Government announces £320 million ‘central heating for cities’ scheme
Over the next 5 years the UK government will be investing £320 million in the implementation of heat networks across the country.
The aim of the scheme, dubbed 'central heating for cities', is to reduce heating costs and supply warmth to homes and businesses. In fact, the scheme has the potential to reduce heating costs by over 30% for some households.
Heat networks (also called district heating) use a central heat source which is connected via a network of pipes to multiple buildings. Not only does heat generated by the heat source get distributed to these buildings, there is also the possibility to capture and re-use heat that would have otherwise been wasted. The heat can come from a variety of sources including large heat pumps, combined heat and power plants and deep geothermal plants.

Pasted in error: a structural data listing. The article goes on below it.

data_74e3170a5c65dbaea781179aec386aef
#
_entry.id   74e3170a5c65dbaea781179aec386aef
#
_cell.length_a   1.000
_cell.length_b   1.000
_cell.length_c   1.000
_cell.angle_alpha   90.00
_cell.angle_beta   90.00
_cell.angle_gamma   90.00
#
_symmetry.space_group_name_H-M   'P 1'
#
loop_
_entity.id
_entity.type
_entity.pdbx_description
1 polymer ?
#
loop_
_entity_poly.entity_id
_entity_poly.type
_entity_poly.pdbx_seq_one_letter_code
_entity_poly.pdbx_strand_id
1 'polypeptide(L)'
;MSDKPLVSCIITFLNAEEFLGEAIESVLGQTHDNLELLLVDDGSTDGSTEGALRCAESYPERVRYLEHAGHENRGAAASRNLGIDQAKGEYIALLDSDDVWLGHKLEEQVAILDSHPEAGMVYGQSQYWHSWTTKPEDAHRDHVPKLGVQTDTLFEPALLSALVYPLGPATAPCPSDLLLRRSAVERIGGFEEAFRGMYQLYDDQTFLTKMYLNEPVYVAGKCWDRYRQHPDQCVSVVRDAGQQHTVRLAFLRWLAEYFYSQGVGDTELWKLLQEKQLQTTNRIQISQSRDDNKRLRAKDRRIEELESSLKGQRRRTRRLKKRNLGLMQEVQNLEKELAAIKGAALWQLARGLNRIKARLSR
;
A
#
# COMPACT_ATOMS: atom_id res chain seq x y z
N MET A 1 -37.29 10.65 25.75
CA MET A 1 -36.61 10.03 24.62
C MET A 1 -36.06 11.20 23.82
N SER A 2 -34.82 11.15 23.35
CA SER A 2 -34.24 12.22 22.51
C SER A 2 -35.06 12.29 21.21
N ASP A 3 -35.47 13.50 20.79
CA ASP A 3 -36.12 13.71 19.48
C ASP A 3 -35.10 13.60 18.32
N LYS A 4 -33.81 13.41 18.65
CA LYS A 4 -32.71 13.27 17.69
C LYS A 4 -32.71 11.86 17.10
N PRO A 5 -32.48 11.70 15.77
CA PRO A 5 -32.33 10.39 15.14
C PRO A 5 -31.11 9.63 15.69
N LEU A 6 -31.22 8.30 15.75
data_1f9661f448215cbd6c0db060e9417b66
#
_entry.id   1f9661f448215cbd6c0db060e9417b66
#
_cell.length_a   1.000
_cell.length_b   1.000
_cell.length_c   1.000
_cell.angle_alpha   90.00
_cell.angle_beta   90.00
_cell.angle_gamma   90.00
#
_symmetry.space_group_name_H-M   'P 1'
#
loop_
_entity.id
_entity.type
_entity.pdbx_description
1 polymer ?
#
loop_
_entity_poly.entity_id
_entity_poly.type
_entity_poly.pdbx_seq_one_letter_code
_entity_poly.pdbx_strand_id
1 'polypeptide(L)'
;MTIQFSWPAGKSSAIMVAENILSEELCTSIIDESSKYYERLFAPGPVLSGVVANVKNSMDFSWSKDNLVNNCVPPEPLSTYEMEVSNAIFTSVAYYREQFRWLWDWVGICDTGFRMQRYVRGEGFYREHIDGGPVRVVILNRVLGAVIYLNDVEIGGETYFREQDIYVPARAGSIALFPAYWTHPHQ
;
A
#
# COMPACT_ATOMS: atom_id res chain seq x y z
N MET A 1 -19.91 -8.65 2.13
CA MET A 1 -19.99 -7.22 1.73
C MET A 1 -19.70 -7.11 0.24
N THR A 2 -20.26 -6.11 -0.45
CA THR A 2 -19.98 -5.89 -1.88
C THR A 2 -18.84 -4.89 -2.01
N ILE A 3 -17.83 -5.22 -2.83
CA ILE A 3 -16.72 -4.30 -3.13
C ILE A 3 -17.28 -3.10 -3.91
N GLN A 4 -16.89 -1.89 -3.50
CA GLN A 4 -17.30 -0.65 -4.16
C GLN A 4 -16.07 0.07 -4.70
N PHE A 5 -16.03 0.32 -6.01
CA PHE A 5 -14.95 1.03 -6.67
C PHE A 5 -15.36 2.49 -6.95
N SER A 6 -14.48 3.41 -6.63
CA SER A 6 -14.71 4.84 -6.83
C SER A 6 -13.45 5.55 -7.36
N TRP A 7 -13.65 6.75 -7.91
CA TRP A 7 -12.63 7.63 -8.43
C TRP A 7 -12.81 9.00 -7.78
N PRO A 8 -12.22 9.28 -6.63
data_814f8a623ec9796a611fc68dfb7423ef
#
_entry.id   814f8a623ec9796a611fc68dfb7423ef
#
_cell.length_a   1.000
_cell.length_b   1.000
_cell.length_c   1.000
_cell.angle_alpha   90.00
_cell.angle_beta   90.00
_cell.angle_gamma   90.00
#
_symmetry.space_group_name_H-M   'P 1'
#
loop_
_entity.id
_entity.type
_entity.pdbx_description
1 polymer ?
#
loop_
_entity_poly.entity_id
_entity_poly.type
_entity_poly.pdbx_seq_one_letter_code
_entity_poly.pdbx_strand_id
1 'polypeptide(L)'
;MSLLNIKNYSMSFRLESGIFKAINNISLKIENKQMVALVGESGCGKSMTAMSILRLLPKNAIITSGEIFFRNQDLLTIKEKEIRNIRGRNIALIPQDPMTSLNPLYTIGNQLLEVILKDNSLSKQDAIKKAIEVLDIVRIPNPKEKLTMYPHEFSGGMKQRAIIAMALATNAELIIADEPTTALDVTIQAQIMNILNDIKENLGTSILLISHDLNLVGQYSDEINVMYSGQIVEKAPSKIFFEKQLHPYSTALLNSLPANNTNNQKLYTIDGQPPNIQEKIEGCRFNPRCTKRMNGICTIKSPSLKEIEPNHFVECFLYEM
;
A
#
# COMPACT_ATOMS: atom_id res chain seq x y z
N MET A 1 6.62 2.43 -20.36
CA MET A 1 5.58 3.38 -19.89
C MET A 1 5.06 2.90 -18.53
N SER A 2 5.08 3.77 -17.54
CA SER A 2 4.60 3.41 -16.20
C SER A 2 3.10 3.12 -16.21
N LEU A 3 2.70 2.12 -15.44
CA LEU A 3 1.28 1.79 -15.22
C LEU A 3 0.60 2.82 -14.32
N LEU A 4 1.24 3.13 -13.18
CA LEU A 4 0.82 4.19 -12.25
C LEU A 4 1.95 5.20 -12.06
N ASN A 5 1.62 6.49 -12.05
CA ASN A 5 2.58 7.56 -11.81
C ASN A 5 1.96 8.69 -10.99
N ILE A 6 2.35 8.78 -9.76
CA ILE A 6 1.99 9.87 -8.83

Whilst heat networks are not widely used in the UK they can be found in the city centres of Sheffield, Nottingham, Birmingham, Southampton (and soon Bristol) as well as in some high rise housing developments. District heating is much more common in other European countries, such as Norway and Denmark, where thousands of homes are already connected and benefiting from low carbon energy.
The Secretary of State for Energy and Climate Change commented: "This is an important next step in developing more home-grown energy, which is a vital part of our plan to ensure long-term energy security and affordable energy for our families and businesses.
"The funding we're consulting on today will enable these schemes to provide affordable low carbon energy to thousands of homes and businesses across Britain's towns and cities."
The government is aiming to launch the first round of funding this year, with a series of funding rounds to follow into early 2021.